Jakarta – The Indonesian representative to the ASEAN Intergovernmental Commission on Human Rights (AICHR) and various human rights organizations have sent an open letter to the Indonesian government, demanding transparency in its contact tracing during the COVID-19 pandemic.
In an open letter to the Communications and Information Ministry, Indonesian representative to the AICHR Yuyun Wahyuningrum and 13 human rights organizations urged the government to issue a specific regulation on its contact tracing efforts, including on the data collected and how the data should be treated to protect privacy.
The fact that Indonesia also lacks a robust personal data protection regulation in line with the best practices – such as that implemented by Europe's General Data Protection Regulation (GDPR) – raises concerns about privacy protection, they added.
"The data collection process from all contact tracing efforts must be in line with internationally-accepted standards and best practices, particularly the World Health Organization's 'Ethical considerations to guide the use of digital proximity tracking technologies for COVID-19 contact tracing," they urged.
In this regard, the parties request the Indonesian government to "release the white paper and the source code of the PeduliLindungi app under an open-source license", in which all necessary details of the system's architecture, functions, protocols, data management and security design are placed.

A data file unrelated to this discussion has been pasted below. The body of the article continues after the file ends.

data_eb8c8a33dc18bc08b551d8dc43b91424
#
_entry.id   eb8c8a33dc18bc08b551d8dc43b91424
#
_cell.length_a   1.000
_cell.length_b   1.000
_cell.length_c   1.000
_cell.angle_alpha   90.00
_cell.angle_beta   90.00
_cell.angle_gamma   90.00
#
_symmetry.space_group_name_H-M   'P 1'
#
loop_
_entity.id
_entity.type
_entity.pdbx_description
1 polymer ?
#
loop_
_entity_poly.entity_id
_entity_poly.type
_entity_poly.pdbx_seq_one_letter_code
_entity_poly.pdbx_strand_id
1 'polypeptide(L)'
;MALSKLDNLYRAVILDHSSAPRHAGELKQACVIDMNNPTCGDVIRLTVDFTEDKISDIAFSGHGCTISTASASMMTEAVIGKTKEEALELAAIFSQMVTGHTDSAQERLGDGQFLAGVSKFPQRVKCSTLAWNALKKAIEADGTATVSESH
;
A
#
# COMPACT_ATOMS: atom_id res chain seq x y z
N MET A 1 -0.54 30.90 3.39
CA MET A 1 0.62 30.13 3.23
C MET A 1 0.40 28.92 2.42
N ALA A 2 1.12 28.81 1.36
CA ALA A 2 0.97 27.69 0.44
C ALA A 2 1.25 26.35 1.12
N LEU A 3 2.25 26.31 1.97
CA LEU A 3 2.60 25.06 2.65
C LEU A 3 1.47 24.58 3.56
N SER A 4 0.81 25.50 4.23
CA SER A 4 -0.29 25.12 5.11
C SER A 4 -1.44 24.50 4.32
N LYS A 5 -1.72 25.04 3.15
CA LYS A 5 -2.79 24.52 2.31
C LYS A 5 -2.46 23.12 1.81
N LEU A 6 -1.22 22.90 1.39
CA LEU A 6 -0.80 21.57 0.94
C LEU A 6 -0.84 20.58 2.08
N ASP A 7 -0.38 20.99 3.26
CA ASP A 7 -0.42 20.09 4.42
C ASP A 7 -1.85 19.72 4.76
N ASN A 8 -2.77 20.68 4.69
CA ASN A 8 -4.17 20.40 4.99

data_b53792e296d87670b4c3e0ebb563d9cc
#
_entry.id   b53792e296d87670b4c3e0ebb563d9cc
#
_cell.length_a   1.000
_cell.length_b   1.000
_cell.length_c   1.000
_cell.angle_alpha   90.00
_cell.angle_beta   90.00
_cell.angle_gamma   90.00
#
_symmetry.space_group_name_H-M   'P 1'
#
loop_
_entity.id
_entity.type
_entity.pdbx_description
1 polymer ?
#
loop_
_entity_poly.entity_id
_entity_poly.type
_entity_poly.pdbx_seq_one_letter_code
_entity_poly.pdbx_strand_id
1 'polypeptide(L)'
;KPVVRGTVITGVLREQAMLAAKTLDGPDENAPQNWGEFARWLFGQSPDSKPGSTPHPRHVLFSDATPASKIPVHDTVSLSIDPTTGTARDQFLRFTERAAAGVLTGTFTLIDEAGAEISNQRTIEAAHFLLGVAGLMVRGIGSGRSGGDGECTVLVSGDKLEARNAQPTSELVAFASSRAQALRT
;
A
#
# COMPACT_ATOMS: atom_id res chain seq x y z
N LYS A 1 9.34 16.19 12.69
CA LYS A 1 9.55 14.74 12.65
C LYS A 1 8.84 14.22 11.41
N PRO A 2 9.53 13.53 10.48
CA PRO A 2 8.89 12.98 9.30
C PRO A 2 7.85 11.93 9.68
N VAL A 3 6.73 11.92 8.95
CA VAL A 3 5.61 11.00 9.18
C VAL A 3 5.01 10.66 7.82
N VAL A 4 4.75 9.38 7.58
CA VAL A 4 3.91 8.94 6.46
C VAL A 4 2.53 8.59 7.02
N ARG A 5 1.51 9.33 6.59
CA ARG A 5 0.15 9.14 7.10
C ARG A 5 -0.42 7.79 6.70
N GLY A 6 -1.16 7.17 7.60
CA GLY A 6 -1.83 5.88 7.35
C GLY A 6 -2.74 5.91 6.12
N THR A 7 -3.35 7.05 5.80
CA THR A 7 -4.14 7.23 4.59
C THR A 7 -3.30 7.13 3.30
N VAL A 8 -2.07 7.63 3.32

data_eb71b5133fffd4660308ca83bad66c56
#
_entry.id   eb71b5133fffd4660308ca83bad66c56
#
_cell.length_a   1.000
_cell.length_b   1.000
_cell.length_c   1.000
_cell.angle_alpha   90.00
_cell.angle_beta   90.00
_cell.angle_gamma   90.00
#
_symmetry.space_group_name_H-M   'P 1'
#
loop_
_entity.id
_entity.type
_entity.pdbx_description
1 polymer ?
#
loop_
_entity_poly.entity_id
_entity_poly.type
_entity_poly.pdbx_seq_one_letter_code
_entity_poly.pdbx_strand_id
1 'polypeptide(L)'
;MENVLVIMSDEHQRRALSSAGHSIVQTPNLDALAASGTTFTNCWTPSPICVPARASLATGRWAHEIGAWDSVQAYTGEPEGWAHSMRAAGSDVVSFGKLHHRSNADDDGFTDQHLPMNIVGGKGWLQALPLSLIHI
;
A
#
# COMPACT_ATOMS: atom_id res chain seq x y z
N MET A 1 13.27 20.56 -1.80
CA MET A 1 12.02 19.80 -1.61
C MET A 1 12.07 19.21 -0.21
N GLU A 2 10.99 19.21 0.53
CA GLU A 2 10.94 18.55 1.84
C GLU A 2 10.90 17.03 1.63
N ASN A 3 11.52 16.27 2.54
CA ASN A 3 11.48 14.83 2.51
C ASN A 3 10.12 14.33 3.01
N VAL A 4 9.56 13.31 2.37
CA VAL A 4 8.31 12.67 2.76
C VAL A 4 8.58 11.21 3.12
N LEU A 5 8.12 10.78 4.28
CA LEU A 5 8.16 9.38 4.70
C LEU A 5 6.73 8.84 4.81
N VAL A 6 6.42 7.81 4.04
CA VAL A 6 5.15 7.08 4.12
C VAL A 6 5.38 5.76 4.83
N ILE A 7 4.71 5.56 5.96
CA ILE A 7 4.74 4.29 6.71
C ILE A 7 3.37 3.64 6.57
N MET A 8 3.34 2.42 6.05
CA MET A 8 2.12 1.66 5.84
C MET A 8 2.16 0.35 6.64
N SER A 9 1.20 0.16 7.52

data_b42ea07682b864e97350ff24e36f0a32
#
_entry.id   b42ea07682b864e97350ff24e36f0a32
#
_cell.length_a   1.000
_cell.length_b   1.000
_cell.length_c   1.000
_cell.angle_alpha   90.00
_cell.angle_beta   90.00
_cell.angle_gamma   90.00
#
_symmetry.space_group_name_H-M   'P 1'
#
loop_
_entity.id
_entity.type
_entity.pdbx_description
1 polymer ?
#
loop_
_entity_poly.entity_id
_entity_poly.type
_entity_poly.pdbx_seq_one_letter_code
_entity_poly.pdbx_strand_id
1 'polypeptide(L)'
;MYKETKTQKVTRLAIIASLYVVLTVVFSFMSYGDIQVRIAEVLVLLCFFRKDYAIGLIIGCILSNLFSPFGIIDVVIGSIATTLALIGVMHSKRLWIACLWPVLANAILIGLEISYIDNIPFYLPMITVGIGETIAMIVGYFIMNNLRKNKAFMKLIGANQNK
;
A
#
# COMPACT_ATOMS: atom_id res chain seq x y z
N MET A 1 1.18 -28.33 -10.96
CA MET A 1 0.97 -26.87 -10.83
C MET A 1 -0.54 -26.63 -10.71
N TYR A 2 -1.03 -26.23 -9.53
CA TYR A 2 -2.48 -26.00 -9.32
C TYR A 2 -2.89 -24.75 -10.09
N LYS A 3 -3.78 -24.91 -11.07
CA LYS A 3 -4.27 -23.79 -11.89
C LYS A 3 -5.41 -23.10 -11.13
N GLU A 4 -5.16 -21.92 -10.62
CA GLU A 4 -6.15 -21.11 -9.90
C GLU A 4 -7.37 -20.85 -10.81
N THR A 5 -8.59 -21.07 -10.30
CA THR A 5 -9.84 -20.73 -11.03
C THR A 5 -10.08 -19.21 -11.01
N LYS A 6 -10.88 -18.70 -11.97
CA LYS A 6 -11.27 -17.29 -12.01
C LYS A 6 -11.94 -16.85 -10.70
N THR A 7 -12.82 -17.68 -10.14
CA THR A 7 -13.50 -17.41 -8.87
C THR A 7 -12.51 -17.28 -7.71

"The source code should be that of the deployed system, complete, up-to-date and buildable so that the system's security and privacy treatment can be independently verified. The white paper and the source code must be regularly updated along with the app," they said.
In addition, the alliance urged the government to issue data privacy regulations that specifically address the PeduliLindungi app and to be transparent about the data breach that occurred in PeduliLindungi's database.
"The [Communications and Information] ministry should conduct a formal investigation and report on the incident and take steps to harden the system to prevent a reoccurrence."
"In keeping with its international commitments to protect the fundamental human right to privacy, the Indonesian government must protect the right to privacy of citizens in any upcoming contact tracing efforts," they concluded, adding that transparency must be provided to the furthest extent possible in relation to how privacy is treated.
Among the signees are various parties advocating human rights issues, including the Southeast Asia Freedom of Expression Network (SAFEnet), the Institute for Policy Research and Advocacy, FORUM-ASIA, the Commission for Missing Persons and Victims of Violence (KontraS), the Indonesia Legal Aid Foundation (YLBHI) and the Human Rights Working Group. (asp)